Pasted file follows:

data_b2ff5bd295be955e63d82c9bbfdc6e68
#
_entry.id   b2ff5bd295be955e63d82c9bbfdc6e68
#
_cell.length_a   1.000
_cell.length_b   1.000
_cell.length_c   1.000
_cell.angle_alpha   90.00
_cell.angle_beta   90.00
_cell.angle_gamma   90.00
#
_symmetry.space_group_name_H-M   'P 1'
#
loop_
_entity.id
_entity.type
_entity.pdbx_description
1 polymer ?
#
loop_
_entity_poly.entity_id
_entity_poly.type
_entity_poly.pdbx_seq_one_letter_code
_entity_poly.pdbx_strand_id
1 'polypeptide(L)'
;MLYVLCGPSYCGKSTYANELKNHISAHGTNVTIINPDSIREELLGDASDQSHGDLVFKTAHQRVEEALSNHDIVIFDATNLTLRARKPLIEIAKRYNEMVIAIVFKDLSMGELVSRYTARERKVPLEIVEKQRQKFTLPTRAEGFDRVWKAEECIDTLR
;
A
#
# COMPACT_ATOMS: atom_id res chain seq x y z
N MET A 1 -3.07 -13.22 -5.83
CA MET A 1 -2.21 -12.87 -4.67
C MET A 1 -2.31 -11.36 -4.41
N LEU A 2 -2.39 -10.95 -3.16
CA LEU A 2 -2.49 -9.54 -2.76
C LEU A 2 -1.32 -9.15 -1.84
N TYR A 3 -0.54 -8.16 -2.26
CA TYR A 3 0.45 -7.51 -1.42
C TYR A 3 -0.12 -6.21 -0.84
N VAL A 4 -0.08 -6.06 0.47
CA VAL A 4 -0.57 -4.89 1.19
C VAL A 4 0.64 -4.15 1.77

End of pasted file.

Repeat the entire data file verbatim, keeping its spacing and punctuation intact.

data_b2ff5bd295be955e63d82c9bbfdc6e68
#
_entry.id   b2ff5bd295be955e63d82c9bbfdc6e68
#
_cell.length_a   1.000
_cell.length_b   1.000
_cell.length_c   1.000
_cell.angle_alpha   90.00
_cell.angle_beta   90.00
_cell.angle_gamma   90.00
#
_symmetry.space_group_name_H-M   'P 1'
#
loop_
_entity.id
_entity.type
_entity.pdbx_description
1 polymer ?
#
loop_
_entity_poly.entity_id
_entity_poly.type
_entity_poly.pdbx_seq_one_letter_code
_entity_poly.pdbx_strand_id
1 'polypeptide(L)'
;MLYVLCGPSYCGKSTYANELKNHISAHGTNVTIINPDSIREELLGDASDQSHGDLVFKTAHQRVEEALSNHDIVIFDATNLTLRARKPLIEIAKRYNEMVIAIVFKDLSMGELVSRYTARERKVPLEIVEKQRQKFTLPTRAEGFDRVWKAEECIDTLR
;
A
#
# COMPACT_ATOMS: atom_id res chain seq x y z
N MET A 1 -3.07 -13.22 -5.83
CA MET A 1 -2.21 -12.87 -4.67
C MET A 1 -2.31 -11.36 -4.41
N LEU A 2 -2.39 -10.95 -3.16
CA LEU A 2 -2.49 -9.54 -2.76
C LEU A 2 -1.32 -9.15 -1.84
N TYR A 3 -0.54 -8.16 -2.26
CA TYR A 3 0.45 -7.51 -1.42
C TYR A 3 -0.12 -6.21 -0.84
N VAL A 4 -0.08 -6.06 0.47
CA VAL A 4 -0.57 -4.89 1.19
C VAL A 4 0.64 -4.15 1.77